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Digital Object Identifiers (DOIs) are persistent identifiers which can be used to consistently and accurately reference digital objects and/or content. The DOIs provide a way for the ADS resources to be cited in a similar fashion to traditional scholarly materials. More information on DOIs at the ADS can be found on our help page.
DOIs should be the last element in a citation irrespective of the format used. The DOI citation should begin with "doi:" in lowercase followed by the DOI with no spaces between the ":" and the DOI.
DOIs can also be cited as a persistent link from another Web page. This is done by appending the DOI Resolver with the DOI. This would look like:
However, if it is possible it is best to hide the URL in the href property of the <a> tag and have the link text be of the form doi:10.5284/1000332. The HTML for this would look like:
Council for British Archaeology (2007) CBA Research Reports [data-set]. York: Archaeology Data Service [distributor] (doi:10.5284/1000332)
ISBN 0 906780 11 X
The first attempt to produce a list of cruck buildings was made by J T Smith in 1958, as the basis for the first proper distribution map of the technique. This list was not published, but formed the starting point for a list made by R F Taylor, which in its turn was the basis for the compilation of the Catalogue of cruck buildings (Alcock 1973). This recorded 2,045 examples of true crucks, compared to the 450 known in 1958. The value of the Catalogue has been acknowledged in bringing together the often scattered and obscure records of earlier studies, in stimulating new investigations, and in posing the problems of cruck construction with fresh clarity. It has also found a place in the hands of those with a general ar a professional interest in historic buildings, not necessarily restricted to crucks. Since its publication, fieldwork has produced yet more examples, and has increased our knowledge of those already recognized. The time is now appropriate to bring together a new catalogue (containing almost 50% more entries), together with a review of present knowledge and thinking on crucks.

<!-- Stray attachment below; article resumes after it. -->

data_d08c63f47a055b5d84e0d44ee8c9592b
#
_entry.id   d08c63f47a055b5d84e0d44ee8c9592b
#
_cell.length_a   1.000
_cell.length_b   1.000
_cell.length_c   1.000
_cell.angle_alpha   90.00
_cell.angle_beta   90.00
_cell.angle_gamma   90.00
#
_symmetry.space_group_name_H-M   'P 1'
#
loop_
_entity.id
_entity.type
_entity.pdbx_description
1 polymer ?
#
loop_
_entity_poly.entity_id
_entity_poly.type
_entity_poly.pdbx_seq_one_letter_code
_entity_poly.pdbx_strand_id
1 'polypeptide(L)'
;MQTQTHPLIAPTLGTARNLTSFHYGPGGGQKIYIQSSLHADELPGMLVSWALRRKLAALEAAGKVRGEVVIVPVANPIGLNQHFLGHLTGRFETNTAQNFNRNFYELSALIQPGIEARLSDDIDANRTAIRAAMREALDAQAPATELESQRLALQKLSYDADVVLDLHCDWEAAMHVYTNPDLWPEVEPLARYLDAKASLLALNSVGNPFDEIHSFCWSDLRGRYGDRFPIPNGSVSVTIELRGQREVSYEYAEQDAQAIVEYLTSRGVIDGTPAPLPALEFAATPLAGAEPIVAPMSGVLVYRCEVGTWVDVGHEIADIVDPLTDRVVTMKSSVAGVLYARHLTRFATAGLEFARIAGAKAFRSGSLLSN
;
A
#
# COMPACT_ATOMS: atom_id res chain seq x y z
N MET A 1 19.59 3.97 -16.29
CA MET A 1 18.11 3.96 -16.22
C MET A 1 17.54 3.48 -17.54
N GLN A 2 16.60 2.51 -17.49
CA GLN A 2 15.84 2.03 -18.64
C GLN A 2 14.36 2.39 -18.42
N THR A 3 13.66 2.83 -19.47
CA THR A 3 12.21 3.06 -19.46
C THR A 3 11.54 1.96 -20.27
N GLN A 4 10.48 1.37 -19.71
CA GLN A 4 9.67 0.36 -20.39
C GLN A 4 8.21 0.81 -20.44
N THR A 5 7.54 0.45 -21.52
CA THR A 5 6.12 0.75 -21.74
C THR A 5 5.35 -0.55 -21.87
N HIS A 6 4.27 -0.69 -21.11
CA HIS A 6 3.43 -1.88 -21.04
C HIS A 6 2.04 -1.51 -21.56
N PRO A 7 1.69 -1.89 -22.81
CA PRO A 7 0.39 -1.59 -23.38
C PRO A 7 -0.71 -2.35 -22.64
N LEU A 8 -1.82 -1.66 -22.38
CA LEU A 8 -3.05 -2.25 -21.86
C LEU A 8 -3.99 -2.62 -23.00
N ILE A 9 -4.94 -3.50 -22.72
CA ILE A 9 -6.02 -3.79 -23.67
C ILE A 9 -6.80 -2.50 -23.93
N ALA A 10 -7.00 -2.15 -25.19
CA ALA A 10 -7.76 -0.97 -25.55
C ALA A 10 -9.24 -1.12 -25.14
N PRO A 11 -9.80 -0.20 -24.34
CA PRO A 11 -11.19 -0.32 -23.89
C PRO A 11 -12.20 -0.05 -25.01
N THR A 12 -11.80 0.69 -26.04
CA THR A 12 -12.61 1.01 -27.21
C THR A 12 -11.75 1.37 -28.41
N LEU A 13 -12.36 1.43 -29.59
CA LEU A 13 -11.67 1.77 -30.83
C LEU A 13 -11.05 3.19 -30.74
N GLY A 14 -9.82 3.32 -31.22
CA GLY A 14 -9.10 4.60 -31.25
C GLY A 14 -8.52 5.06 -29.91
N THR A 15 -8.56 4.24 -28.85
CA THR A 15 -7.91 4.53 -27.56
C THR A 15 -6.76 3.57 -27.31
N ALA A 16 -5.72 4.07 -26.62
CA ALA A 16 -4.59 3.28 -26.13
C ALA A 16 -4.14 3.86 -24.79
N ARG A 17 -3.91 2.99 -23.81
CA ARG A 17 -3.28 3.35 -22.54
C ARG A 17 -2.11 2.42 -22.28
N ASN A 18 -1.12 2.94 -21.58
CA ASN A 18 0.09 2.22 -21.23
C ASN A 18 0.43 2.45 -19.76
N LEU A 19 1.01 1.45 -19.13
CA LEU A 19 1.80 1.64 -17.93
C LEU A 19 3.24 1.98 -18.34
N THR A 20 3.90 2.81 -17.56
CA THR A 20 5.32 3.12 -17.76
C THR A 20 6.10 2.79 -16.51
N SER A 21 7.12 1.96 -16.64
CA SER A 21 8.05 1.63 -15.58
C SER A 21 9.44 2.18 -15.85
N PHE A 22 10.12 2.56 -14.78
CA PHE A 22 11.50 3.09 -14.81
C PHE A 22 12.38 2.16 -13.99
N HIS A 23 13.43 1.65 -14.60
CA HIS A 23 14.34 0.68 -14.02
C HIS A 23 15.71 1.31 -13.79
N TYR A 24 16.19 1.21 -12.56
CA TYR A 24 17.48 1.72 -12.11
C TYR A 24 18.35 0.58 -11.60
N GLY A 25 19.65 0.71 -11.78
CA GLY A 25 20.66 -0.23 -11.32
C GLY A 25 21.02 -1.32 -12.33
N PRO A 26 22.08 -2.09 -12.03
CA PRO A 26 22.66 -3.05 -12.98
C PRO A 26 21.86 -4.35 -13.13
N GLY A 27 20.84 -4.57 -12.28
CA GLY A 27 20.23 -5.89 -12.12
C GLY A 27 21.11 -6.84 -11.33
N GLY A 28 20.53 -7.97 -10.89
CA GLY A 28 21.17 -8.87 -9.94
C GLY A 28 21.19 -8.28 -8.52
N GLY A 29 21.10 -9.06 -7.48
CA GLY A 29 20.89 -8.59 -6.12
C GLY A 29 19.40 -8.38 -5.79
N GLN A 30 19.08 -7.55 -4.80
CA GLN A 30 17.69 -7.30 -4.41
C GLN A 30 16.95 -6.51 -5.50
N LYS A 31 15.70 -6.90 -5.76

|Cruck Construction: an introduction and catalogue (CBA Research Report 42)||4 Mb|